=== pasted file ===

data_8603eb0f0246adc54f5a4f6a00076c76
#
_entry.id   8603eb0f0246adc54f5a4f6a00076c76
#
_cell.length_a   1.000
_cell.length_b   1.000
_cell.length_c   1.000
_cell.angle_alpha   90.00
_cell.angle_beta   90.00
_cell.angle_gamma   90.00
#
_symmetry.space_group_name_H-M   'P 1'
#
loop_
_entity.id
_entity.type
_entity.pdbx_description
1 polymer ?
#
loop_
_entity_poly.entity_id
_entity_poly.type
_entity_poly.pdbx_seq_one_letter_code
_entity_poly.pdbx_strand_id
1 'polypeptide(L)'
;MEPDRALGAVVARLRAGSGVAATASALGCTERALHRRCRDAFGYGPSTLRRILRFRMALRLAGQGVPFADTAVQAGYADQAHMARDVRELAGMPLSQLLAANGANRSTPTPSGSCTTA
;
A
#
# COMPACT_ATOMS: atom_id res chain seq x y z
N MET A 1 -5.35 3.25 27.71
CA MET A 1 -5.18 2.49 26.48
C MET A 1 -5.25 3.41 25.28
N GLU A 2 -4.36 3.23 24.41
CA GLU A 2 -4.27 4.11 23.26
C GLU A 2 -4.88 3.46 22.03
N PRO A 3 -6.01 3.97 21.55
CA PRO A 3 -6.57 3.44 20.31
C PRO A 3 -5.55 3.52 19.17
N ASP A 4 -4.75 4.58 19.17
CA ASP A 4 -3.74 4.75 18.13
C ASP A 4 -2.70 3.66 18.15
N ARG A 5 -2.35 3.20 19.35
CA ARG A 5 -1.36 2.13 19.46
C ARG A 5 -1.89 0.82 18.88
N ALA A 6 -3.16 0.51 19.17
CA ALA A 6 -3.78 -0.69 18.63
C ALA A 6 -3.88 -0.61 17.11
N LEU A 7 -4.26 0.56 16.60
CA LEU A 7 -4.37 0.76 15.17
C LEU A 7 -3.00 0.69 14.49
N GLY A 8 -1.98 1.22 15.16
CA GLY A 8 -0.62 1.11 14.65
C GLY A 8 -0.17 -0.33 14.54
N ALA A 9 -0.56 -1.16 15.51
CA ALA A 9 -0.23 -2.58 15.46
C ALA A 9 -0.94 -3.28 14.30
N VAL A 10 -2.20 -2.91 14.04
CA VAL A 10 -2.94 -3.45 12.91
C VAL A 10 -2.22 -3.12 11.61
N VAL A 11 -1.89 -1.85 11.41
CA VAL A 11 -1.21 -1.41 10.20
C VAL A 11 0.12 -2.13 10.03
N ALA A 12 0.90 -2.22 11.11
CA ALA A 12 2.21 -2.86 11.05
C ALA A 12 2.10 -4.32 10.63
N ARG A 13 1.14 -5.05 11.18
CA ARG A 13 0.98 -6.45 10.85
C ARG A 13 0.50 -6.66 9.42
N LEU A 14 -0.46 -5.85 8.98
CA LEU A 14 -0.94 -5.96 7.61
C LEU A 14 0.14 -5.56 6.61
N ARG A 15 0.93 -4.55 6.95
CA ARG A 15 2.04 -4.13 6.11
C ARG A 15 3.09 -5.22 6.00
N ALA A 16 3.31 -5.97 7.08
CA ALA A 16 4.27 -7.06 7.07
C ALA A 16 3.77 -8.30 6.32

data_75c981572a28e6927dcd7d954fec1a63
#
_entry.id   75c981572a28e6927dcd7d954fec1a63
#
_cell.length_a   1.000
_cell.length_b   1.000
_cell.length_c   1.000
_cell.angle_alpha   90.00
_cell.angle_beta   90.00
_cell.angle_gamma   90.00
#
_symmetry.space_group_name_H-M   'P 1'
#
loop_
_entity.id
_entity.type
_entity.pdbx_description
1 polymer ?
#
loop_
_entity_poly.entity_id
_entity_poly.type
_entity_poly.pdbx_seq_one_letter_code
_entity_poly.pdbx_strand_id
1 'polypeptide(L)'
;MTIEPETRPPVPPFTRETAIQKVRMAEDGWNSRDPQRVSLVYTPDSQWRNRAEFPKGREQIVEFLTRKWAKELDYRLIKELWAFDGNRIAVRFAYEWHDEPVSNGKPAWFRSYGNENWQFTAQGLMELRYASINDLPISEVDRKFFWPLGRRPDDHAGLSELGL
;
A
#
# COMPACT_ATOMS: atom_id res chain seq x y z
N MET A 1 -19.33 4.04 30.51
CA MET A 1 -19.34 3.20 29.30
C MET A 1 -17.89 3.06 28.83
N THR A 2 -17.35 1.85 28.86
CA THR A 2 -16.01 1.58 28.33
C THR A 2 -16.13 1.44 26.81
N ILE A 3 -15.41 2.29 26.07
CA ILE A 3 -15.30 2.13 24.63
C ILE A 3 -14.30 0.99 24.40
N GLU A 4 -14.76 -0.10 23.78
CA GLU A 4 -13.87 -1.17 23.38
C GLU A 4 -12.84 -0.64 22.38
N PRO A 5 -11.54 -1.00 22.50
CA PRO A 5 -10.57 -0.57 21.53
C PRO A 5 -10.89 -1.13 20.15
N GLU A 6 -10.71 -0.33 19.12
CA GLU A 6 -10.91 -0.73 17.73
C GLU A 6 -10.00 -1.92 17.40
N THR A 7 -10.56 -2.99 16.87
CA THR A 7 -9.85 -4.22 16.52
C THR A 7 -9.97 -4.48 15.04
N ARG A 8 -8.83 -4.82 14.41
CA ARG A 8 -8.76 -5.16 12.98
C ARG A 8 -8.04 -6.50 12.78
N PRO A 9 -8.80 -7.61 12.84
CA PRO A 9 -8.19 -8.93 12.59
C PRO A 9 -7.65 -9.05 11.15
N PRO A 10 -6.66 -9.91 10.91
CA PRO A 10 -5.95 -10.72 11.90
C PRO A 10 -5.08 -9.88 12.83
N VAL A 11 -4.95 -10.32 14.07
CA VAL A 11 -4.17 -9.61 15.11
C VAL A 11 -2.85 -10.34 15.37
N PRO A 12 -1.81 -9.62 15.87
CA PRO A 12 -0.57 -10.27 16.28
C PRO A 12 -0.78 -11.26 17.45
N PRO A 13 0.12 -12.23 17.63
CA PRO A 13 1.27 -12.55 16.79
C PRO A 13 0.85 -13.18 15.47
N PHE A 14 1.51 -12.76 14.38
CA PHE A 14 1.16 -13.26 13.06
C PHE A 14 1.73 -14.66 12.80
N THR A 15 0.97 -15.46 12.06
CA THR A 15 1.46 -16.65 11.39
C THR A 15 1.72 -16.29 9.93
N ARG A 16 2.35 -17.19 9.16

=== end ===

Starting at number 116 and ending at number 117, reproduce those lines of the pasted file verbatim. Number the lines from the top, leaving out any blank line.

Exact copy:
CA ILE A 3 -15.30 2.13 24.63
C ILE A 3 -14.30 0.99 24.40